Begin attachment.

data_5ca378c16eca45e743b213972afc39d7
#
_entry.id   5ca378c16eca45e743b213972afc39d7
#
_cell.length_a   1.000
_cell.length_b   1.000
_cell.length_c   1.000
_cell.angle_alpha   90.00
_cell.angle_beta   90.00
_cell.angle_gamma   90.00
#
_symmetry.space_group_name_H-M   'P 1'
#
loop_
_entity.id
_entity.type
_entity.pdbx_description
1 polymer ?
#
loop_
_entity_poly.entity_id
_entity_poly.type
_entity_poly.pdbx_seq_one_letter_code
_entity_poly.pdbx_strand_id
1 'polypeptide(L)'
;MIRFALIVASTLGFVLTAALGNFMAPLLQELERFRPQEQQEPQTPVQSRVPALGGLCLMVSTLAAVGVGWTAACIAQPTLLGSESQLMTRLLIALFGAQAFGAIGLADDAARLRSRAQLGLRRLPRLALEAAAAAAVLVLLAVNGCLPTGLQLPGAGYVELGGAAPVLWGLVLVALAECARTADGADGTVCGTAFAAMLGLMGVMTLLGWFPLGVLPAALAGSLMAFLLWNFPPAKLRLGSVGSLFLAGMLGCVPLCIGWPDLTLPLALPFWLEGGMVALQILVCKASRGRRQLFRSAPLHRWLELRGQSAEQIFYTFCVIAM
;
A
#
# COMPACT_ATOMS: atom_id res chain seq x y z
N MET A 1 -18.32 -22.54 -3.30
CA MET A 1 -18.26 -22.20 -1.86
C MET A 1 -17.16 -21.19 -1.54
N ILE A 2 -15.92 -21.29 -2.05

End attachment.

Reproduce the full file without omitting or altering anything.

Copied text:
data_5ca378c16eca45e743b213972afc39d7
#
_entry.id   5ca378c16eca45e743b213972afc39d7
#
_cell.length_a   1.000
_cell.length_b   1.000
_cell.length_c   1.000
_cell.angle_alpha   90.00
_cell.angle_beta   90.00
_cell.angle_gamma   90.00
#
_symmetry.space_group_name_H-M   'P 1'
#
loop_
_entity.id
_entity.type
_entity.pdbx_description
1 polymer ?
#
loop_
_entity_poly.entity_id
_entity_poly.type
_entity_poly.pdbx_seq_one_letter_code
_entity_poly.pdbx_strand_id
1 'polypeptide(L)'
;MIRFALIVASTLGFVLTAALGNFMAPLLQELERFRPQEQQEPQTPVQSRVPALGGLCLMVSTLAAVGVGWTAACIAQPTLLGSESQLMTRLLIALFGAQAFGAIGLADDAARLRSRAQLGLRRLPRLALEAAAAAAVLVLLAVNGCLPTGLQLPGAGYVELGGAAPVLWGLVLVALAECARTADGADGTVCGTAFAAMLGLMGVMTLLGWFPLGVLPAALAGSLMAFLLWNFPPAKLRLGSVGSLFLAGMLGCVPLCIGWPDLTLPLALPFWLEGGMVALQILVCKASRGRRQLFRSAPLHRWLELRGQSAEQIFYTFCVIAM
;
A
#
# COMPACT_ATOMS: atom_id res chain seq x y z
N MET A 1 -18.32 -22.54 -3.30
CA MET A 1 -18.26 -22.20 -1.86
C MET A 1 -17.16 -21.19 -1.54
N ILE A 2 -15.92 -21.29 -2.05